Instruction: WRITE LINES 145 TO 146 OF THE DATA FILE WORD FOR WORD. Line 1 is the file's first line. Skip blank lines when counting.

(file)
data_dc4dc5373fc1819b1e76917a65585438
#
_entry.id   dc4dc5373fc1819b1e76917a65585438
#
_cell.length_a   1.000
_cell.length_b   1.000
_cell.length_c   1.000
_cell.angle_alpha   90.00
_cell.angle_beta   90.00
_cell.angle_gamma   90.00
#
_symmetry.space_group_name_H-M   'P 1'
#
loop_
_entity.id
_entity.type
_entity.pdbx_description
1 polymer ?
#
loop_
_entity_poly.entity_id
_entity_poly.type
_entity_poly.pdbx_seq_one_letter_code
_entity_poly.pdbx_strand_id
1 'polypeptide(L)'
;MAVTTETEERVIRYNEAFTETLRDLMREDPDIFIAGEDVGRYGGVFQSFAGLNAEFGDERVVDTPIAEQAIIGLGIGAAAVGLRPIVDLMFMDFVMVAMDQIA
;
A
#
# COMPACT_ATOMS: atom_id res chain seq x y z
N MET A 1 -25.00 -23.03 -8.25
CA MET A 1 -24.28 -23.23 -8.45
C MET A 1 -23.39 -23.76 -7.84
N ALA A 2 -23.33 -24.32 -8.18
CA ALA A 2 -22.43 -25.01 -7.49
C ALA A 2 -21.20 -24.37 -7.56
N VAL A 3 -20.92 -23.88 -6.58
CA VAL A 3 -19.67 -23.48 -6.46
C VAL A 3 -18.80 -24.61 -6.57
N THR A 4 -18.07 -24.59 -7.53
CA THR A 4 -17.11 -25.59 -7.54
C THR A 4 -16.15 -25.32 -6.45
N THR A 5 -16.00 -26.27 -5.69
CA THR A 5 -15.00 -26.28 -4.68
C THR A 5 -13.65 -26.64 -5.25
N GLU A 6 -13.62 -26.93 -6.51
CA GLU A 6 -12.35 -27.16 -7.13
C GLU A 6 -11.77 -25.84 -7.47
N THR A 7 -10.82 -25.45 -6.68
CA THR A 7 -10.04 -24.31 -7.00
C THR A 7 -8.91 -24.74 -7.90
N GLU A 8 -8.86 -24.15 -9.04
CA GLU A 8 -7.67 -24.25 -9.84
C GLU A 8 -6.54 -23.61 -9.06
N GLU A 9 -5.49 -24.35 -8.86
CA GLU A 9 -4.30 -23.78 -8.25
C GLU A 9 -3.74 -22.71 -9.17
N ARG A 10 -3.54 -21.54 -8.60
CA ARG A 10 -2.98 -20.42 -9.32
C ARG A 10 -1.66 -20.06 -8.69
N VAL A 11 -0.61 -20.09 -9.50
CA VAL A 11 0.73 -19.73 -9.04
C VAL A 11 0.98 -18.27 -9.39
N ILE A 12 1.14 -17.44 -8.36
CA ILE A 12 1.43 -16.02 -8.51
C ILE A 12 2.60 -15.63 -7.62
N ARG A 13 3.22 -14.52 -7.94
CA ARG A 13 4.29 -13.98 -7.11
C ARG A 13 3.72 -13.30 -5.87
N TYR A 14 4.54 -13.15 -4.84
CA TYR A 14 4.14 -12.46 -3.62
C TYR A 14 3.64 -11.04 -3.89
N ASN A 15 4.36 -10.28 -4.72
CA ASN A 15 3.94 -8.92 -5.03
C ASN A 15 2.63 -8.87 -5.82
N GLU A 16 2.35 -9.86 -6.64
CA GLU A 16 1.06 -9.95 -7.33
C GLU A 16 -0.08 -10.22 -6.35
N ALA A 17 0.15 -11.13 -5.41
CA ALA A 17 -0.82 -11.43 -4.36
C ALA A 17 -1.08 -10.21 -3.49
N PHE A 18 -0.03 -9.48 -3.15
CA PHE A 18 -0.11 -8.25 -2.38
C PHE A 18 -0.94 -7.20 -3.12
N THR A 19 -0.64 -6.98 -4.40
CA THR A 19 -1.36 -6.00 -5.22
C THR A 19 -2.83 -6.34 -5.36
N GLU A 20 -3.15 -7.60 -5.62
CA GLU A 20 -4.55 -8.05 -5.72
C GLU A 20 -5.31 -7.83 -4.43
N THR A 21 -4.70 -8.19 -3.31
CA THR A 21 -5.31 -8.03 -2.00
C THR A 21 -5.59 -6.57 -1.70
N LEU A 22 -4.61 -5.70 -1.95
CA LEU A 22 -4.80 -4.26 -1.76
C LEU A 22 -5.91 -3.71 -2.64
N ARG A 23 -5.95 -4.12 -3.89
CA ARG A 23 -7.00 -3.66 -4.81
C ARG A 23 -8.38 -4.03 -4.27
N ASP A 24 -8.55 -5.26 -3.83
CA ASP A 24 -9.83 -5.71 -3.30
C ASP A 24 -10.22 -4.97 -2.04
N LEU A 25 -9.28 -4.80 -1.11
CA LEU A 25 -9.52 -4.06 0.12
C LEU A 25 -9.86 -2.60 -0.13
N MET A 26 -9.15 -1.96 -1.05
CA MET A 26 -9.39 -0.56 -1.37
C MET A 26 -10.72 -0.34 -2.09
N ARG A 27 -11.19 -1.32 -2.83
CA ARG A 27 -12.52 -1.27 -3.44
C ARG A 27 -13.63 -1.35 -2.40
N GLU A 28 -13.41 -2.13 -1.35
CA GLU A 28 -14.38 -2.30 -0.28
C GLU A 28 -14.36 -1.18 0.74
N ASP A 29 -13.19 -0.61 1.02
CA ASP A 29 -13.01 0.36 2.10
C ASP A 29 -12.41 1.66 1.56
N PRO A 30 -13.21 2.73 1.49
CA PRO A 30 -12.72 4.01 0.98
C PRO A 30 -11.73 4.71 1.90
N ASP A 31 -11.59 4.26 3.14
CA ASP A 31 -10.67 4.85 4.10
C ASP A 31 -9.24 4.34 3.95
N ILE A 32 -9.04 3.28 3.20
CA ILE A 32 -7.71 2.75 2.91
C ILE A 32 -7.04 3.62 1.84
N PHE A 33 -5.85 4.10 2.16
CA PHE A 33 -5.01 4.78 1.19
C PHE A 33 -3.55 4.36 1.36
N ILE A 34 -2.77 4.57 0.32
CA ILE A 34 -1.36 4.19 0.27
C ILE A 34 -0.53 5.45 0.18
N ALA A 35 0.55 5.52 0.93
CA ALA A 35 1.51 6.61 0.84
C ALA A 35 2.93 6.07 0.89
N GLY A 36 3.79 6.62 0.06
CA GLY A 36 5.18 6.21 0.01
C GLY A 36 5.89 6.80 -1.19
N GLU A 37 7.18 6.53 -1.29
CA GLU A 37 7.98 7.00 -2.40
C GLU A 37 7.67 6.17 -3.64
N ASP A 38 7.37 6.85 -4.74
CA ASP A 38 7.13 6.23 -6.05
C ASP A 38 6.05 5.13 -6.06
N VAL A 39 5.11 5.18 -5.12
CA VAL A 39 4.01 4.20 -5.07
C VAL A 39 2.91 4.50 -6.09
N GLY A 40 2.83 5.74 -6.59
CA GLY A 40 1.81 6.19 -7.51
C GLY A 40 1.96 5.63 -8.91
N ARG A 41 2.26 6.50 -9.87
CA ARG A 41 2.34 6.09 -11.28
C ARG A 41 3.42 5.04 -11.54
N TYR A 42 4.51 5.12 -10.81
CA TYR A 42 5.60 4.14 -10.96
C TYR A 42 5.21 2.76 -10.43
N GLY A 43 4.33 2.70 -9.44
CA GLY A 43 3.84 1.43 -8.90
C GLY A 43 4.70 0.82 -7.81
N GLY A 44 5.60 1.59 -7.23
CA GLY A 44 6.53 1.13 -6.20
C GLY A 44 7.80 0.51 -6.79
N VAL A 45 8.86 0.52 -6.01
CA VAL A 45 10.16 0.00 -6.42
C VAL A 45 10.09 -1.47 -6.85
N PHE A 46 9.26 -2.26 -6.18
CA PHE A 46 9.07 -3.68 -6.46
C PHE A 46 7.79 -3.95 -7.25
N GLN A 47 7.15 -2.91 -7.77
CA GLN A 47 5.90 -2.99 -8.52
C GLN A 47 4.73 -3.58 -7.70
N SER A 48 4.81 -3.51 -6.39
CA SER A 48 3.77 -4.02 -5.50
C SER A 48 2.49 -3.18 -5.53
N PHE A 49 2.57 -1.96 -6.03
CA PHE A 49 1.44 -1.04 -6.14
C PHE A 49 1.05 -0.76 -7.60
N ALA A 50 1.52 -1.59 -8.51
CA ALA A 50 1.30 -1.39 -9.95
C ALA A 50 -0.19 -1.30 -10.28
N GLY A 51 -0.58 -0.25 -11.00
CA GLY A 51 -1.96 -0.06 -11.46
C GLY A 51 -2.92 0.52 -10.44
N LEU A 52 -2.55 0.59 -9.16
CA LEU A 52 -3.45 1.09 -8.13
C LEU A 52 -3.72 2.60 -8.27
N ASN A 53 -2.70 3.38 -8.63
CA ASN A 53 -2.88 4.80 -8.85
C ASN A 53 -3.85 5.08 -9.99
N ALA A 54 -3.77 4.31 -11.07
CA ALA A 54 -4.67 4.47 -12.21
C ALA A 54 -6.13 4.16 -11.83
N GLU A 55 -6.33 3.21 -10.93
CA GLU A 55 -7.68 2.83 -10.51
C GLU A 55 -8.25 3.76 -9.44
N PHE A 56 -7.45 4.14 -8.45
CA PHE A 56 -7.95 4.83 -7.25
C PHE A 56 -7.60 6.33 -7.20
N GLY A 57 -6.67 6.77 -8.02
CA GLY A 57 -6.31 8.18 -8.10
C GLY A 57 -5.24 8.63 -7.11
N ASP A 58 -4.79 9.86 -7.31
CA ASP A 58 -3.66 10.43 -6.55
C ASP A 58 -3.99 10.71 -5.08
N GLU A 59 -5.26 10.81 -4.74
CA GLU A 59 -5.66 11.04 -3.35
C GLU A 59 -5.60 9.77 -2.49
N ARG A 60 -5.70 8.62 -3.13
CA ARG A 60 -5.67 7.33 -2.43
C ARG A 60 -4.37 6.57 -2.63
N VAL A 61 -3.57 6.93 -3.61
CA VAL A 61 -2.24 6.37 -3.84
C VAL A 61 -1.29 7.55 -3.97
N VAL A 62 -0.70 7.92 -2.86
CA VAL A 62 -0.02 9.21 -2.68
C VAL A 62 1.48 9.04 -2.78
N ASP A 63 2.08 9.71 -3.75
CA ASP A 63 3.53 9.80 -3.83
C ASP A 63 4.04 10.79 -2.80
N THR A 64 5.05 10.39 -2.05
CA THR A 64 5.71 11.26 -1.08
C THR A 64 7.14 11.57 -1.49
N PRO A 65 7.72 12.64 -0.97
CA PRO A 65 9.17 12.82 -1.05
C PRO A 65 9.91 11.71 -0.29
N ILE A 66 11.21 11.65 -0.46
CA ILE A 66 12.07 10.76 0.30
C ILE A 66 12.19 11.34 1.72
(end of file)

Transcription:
N VAL A 39 5.11 5.18 -5.12
CA VAL A 39 4.01 4.20 -5.07